Writing Life

Writing Life: Chaos of Life

Hello everyone! I’m sorry that I haven’t posted earlier today. In the future, there might be more disturbance to the usual schedule as I will be helping my sister with her sick son. I try to keep my schedule, but family comes first.

Lately, I have been writing a lot about luck and misfortune, how you never know what life brings, and the random chaotic life of ours brought a bucket full of misfortune to my sister’s family. Not only they discovered their eleven-year-old son has cancer, but the baby she is waiting for has heart disease. They both will be treated at the same time. It is so easy to write about life on an intellectual level (not that my life has been a smooth sail to happiness; it is a constant struggle, but what my sister is going through is something entirely different from some existential crises or failing after graduating or other family packages and your normal pain of being here) than to see it happening right there next to you. I have written a lot about control and our reactions to any given situation. That we cannot control what life throws at us, but we can control how we react. While I still think that holds true, those are not very comforting ideas when you watch someone to suffer (or when you suffer.) All I want to do is conjure away my godchild’s illness and see him run again and be as lively as he is and not see him full of tubes coming out of his chest. But life doesn’t work that way, even how much we wish that to be true.

I can always escape the truth of the situation by going into the woods or hiding under my table, but M (my sister’s kid) or his family cannot. They are stuck in the hospital, in a constant state of uncertainty. There seem to be no words against unfairness. And I’m not sure if you would call what is happening unfairness as no one is doing this to them, but it feels a lot like a deliberate action. That is the thing. It is hard to keep believing that this is just the normal variation of life, that someone will not beat the statistics, that you can only hope it is not you. It would be some much easier if there was someone to blame. But back to those words, I guess we have made to believe there can be such things as perfect words of solace, but I think that is just the movie and book nonsense. Yes, there can be words that ease the pain and sympathize with the sufferer, but there are no magic words that will make this kind of situation go away. I wish there would be. It would be critting powerful mojo.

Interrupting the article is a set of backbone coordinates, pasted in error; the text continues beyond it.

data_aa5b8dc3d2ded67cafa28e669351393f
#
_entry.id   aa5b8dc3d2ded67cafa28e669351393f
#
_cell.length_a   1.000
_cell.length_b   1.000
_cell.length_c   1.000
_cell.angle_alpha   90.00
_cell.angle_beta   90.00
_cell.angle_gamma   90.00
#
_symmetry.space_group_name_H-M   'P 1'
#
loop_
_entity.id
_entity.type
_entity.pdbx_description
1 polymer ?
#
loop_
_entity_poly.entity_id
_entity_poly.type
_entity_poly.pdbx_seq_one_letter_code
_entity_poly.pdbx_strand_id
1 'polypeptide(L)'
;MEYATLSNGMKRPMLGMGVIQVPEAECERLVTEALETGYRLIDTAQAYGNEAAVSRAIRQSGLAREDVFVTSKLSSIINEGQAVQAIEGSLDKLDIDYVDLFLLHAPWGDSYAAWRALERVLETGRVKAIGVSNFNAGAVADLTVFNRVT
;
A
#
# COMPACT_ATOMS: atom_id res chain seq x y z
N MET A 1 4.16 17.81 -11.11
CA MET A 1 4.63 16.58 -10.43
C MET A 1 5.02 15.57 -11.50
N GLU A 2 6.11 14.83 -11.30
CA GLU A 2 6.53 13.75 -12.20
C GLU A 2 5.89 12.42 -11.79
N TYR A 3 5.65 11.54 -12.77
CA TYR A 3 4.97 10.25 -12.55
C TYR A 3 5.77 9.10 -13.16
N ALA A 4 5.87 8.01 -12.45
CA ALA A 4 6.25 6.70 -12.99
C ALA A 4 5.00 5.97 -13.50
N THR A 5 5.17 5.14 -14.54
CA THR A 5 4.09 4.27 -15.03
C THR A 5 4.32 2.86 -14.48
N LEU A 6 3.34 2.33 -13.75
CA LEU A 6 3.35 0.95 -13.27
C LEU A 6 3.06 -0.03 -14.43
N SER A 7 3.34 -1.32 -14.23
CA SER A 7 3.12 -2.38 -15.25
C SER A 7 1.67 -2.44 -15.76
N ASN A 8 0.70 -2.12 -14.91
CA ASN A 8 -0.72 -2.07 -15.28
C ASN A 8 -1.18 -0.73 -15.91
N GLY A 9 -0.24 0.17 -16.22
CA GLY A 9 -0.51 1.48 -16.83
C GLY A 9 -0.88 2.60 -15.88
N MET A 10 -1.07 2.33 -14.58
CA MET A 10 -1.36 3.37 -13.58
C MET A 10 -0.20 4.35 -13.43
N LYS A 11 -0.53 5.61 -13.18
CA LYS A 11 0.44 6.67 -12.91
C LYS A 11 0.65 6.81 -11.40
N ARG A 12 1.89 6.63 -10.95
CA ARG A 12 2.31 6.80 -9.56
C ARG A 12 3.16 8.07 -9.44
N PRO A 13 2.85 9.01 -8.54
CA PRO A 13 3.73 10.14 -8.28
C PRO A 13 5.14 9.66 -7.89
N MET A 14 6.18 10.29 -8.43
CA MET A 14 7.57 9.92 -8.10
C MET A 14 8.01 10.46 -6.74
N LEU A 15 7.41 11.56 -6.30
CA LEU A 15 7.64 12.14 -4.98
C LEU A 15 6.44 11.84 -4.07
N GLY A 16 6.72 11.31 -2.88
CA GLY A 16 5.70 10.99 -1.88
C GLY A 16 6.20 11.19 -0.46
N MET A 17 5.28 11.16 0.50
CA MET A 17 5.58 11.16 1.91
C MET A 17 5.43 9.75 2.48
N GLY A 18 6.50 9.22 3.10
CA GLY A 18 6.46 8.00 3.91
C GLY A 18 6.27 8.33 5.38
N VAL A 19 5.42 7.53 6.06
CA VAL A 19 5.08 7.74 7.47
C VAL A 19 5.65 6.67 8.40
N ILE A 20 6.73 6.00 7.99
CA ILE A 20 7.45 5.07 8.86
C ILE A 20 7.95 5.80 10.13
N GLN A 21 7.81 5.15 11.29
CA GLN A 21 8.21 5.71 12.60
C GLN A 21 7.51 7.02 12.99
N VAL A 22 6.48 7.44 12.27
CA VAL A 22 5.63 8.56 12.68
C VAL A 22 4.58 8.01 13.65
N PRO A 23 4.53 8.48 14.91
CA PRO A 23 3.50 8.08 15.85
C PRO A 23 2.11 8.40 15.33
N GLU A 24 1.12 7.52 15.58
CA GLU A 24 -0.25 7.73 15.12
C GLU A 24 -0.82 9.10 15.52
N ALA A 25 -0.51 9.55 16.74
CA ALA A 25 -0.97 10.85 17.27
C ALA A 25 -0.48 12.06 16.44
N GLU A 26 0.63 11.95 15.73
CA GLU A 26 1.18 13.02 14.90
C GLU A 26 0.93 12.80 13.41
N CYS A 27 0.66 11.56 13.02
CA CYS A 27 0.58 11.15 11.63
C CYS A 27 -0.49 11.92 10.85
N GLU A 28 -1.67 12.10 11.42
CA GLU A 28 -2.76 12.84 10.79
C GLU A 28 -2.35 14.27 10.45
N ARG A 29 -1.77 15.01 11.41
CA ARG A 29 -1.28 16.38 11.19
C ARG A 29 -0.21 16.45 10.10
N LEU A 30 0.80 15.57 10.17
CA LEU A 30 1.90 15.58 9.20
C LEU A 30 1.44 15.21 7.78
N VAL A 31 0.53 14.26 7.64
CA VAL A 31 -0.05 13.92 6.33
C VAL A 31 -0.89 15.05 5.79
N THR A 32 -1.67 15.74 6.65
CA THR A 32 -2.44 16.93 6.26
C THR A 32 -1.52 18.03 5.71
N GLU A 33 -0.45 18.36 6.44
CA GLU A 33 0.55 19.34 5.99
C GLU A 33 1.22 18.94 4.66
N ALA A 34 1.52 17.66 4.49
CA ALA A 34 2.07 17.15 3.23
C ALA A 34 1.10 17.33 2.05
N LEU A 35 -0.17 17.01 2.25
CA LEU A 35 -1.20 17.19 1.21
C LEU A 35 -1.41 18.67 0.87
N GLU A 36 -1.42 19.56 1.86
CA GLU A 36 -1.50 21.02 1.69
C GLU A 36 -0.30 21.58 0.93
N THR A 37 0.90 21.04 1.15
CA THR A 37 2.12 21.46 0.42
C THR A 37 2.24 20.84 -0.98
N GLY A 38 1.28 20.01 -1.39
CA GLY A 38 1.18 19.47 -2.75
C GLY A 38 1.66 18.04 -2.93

All this makes me wonder how you can go on when there seems to be no hope, or there is too much to handle? M seems to handle this better than the adults around him. He is living at this moment. Not that it is nice. Not that he likes the constant invasive examinations. But he has trust in the future and into his parents, and he accepts that there is no other choice than to go through. This eleven-year-old boy has more courage to face the facts than some of us with our minor issues and accept the situation as it is without giving up. Maybe it is the trust and the support of his family that is the key. M’s mother and father haven’t left his side. They are there, loving him.  And there is nothing like a love of a good parent or someone close to you.

Thank you for reading!

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